Shangri-lá (Zhongdian)… reality or fiction?

(English version from the text posted in Jun/2014)

The city, where clearly dominates the Tibetan culture, was in its origins named Gyeltang or Gyalthang but changed to Zhongdian under Chinese influence since the 50’s. But it was when it was recognised its tourist potential, with the old zone formed by an intricate and narrow set of streets, with its houses showing the traditional architecture of the region, in stone and richly carved wood that starts to be called Shangri-la. The name came from a novel from the British writer James Hilton, that apparently placed the story in this city, conferring to this place a mystical atmosphere, synonymous with paradise.

On arrival, after the short bus trip from the bus terminal to the old part of the city, Shangri-la show a completely desolate scenery, with a big area damaged by a fire that in January of this year destroyed part of the old city. The landscape is now occupied by the scorched debris and by the machines and trucks that clean and rebuilds the old city, giving to the place an apocalyptic atmosphere.

In spite of this initial vision, the stay in Shangri-la (Zhongdian) was pleasant, with the days spent between visits to the temple that dominates the old part of the city, next to which there is a gigantic prayer wheel. The gold that decorates the prayer wheel stands out among the grove that covers the modest hill. Strolling through the streets of the old city and making some inroads into the modern part of the city, of Chinese layout and architecture, but where you can find a strong presence of people from different ethnic groups, proudly wearing their traditional costumes often combined with western clothing.

The negative impression from the first sight was dissipating, and the fact that the fire destroyed part of the city’s patrimony also caused it to remove the commercial and excessively touristy atmosphere that previously existed, and that somewhat de-characterizes the cities of Dalí and Lijiang, visited before.

Here you can begin to feel the effects of altitude… insomnia, headaches, shortness of breath, and heart beating each time you climb a ladder or a steeper slope.


parte antiga da cidade destruída por um incêndio no inicio deste ano, oferendo uma imagem desolada de Shangri-lá
old part of  Shangri-lá after the fire
Parte antiga de Shangri-lá (Zhongdian)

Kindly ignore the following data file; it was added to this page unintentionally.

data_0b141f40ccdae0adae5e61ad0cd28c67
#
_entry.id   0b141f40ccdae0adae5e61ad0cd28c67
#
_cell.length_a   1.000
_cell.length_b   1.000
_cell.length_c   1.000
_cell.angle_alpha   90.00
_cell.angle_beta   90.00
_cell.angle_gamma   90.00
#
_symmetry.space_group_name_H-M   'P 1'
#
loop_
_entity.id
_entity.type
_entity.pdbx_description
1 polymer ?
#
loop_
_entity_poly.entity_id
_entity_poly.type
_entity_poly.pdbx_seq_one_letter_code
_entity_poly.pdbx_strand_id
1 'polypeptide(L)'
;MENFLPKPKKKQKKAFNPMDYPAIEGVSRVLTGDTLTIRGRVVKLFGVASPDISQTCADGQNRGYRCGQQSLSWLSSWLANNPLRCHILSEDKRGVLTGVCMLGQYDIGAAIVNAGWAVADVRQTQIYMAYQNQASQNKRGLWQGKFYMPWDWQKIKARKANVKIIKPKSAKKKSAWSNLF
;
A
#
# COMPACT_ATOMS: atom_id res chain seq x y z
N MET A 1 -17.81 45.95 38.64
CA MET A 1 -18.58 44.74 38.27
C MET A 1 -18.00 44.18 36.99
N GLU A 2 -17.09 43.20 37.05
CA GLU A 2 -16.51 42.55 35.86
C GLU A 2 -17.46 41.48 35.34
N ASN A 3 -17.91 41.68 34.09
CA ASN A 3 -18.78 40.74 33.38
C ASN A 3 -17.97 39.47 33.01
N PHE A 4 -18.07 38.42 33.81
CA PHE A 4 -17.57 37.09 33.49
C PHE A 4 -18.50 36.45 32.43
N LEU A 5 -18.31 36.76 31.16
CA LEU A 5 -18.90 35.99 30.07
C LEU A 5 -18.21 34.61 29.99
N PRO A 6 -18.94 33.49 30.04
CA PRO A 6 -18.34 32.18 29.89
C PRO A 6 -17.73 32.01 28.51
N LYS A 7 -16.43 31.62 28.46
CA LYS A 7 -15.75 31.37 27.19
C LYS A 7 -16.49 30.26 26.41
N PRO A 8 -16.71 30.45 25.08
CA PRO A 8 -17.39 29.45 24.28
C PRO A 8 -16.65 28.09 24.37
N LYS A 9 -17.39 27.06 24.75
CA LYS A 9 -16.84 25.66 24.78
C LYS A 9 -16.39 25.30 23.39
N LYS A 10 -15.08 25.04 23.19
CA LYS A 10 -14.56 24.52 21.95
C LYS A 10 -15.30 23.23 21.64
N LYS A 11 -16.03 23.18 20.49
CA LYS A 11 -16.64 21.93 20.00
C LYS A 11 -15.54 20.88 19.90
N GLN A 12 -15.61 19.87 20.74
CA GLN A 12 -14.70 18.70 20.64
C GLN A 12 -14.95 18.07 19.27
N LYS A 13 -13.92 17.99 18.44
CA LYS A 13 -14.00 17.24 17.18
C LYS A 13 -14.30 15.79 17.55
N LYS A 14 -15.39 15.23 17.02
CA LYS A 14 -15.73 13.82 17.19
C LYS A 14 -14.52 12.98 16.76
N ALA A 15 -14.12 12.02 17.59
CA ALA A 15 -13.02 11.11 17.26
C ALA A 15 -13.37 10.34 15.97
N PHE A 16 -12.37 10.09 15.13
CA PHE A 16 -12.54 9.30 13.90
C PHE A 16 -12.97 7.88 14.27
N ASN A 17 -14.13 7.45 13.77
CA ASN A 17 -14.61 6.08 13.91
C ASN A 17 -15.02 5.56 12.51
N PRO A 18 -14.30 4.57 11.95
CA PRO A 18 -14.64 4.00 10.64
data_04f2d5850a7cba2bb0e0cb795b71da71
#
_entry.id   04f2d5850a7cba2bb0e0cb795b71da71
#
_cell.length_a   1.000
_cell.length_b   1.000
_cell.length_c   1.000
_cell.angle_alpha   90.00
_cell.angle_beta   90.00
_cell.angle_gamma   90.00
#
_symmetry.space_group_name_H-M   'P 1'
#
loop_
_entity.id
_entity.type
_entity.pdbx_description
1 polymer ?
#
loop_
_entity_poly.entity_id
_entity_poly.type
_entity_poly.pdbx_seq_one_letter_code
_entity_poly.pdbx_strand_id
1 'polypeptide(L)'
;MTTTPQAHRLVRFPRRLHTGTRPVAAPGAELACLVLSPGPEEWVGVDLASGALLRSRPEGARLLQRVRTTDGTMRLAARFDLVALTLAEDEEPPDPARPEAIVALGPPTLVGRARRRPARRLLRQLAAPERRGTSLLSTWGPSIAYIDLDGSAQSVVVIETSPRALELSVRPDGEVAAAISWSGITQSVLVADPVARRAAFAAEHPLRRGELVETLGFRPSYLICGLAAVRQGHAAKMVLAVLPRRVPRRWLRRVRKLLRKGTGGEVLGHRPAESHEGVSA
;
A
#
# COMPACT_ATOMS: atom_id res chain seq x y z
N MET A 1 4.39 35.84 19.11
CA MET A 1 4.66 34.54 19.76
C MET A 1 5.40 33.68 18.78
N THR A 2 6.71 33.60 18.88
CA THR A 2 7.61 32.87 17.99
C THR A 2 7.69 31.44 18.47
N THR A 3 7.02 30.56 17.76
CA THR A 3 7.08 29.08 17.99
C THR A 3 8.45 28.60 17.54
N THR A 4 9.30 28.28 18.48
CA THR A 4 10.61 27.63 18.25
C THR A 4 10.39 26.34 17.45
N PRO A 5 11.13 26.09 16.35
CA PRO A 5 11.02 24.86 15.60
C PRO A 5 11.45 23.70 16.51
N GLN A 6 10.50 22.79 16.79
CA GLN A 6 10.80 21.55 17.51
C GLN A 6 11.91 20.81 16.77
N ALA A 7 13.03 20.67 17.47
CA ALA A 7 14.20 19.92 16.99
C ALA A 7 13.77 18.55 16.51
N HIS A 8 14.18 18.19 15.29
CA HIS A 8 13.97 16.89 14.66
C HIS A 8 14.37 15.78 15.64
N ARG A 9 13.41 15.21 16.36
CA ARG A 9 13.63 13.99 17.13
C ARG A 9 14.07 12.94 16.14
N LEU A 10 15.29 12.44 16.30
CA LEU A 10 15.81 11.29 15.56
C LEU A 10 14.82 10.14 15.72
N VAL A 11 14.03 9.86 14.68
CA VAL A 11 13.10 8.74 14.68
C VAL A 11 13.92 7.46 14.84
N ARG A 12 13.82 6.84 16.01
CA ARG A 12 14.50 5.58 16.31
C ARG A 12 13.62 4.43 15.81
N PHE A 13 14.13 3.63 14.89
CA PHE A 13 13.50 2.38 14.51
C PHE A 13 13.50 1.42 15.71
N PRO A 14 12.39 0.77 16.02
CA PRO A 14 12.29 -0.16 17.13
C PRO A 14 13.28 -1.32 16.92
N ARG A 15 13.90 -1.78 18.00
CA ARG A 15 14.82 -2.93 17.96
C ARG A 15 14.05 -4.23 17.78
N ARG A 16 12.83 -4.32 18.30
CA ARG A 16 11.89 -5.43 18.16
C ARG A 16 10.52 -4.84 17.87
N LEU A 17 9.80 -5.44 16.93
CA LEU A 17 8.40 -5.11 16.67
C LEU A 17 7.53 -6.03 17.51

Shangri-lá (Zhongdian) old town
Shangri-lá (Zhongdian)
Shangri-lá (Zhongdian)
Gigantesca Roda de Orações situada na colina junto da praça central, onde se encontram mais dois templos budistas, um de arquitectura tibetana e outro, mais moderno de arquitectura chinesa
Prayer Wheel
Shangri-lá (Zhongdian)
Shangri-lá (Zhongdian)
Shangri-lá (Zhongdian)
Shangri-lá (Zhongdian)
Roda de orações e templo budista que encimam a pequena colina à volta da qual se desenvolve cidade antiga de Shangri-lá (Zhongdian)
Prayer wheel and Buddhist temple at Shangri-lá (Zhongdian)
Mercado de Zhongdian
Zhongdian market
Mercado de Zhongdian
cooking dumplins at Zhongdian market
Stupa situada num dos cruzamentos da cidade poupados ao incêndio, mas cuja área envolvente foi praticamente destruida
Stupa in on town
Templo budista localizado numa colina a sul de Shangri-lá, um pouco mais afastada do centro da cidade que é conhecido por “templo das galinhas” visto situar-se numa zona mais rural
Buddhist temple called “chicken temple”
Rodas de orações no exterior do “templo das galinhas” em Shangri-lá
Prayer whell from the “chicken temple” in Shangri-lá
“chicken temple” in Shangri-lá
“templo das galinhas” em Shangri-lá
“chicken temple” in Shangri-lá
“templo das galinhas” em Shangri-lá
“chicken temple” in Shangri-lá
documentos contendo escritos sagrados que são geralmente envolvidos em panos e que se encontram frequentemente nos mosteiros e nos templos budistas
Buddhist holy scripts
Pinturas em estilo “tankha” com informação relacionada com a medicina tradicional tibetana que recorre ao uso de plantas e minerais
“tankha” paitings
Templo no museu dedicado à cultura Tibetana existente no centro de Shangri-lá
Tibetan culture Museum in Shangri-lá

Population: 120.000

Elevation: 3270 m

Leave a Reply